This week in Copenhagen, representatives from nations around the world are debating the best measures to reduce global greenhouse gas emissions and combat climate change. The success of the Copenhagen talks is important as a measure of our collective commitment to tackling the causes and impacts of global climate change. But rather than wait for the deliberations in Copenhagen, it’s even more important that individual cities, states and nations show leadership in the fight against climate change through concrete actions and initiatives.
Acting – not waiting or debating – is exactly what we’re doing in San Francisco this week with the introduction of an innovative new initiative aimed at fueling the next wave of green job creation in San Francisco. The San Francisco Sustainable Financing program will offer residential and commercial building owners access to affordable, city-sponsored financing for energy efficiency, solar and renewable energy projects, and water conservation improvements. The repayment obligation will be attached to the property, rather than the individual, and will be paid back through property taxes over the life of the financing.
Almost half of San Francisco’s greenhouse gas emissions come from energy used in local buildings, while older and wasteful fixtures and appliances strain California’s limited water resources. For most property owners, the biggest barrier to making their building more energy and water efficient or installing solar panels and other renewable energy projects is the large upfront cost.
In July 2008, we launched GoSolarSF, our enormously successful solar energy incentive program, fueling a solar energy boom San Francisco. Total solar projects installed in the City doubled in just one year to more than 1,500 systems, with many more in construction. Today we have more than 8 megawatts of solar energy generation here in San Francisco, leading San Diego and Los Angeles on a per capita basis for solar power. Despite its success, GoSolarSF remains a program based on limited public dollars.
The genius of San Francisco Sustainable Financing is that it will leverage private market lending and available state and federal grant dollars to help home and business owners overcome the costs of green improvements without financial risk to San Francisco taxpayers. Up to $150 million has been set aside for this new program. This is different than cities with similar “repayment through property tax” solar and environmental improvement programs, where public or City investment dollars are used for financing instead.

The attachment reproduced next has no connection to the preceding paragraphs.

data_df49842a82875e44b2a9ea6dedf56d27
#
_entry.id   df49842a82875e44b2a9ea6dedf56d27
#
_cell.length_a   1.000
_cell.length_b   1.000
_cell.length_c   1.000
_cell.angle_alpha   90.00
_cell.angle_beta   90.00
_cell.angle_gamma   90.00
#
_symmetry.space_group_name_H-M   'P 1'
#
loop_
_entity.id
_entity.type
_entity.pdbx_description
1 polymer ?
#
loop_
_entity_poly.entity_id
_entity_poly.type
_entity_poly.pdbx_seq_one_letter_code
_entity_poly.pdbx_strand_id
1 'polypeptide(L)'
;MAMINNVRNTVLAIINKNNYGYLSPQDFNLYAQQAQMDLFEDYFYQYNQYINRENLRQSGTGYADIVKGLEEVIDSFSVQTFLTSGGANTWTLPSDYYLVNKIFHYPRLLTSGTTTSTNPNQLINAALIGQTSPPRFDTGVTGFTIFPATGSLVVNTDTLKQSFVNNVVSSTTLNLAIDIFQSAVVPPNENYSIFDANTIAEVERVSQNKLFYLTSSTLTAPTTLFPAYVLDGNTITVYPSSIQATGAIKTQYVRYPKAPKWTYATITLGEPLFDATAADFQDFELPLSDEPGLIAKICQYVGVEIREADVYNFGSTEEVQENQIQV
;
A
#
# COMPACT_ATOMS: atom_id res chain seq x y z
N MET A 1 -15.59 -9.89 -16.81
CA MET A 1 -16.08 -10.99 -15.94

San Francisco Sustainable Financing will finance jobs that can never be outsourced and will keep San Francisco at the center of the green job revolution in America. And when we talk about the jobs of the future, and the “innovation” or “green” economy, these are the jobs we mean – the solar panel installers, and the people weatherizing homes.
President Obama recognizes this promise as well with the Administration’s new so-called “cash for caulkers” energy efficiency incentive and new federal stimulus program. The proposal calls for federal rebates for weatherization and other energy efficiency measures that will help building owners save 40% or more on their utility bills and create thousands of new jobs across the country. I strongly support this initiative which, in tandem with our new San Francisco Sustainable Financing initiative, will reduce local energy and water use, create local jobs and cut our local greenhouse gas emissions. Together, we can demonstrate to world leaders in Copenhagen that individual cities like San Francisco are taking action now to address our climate and economic crisis.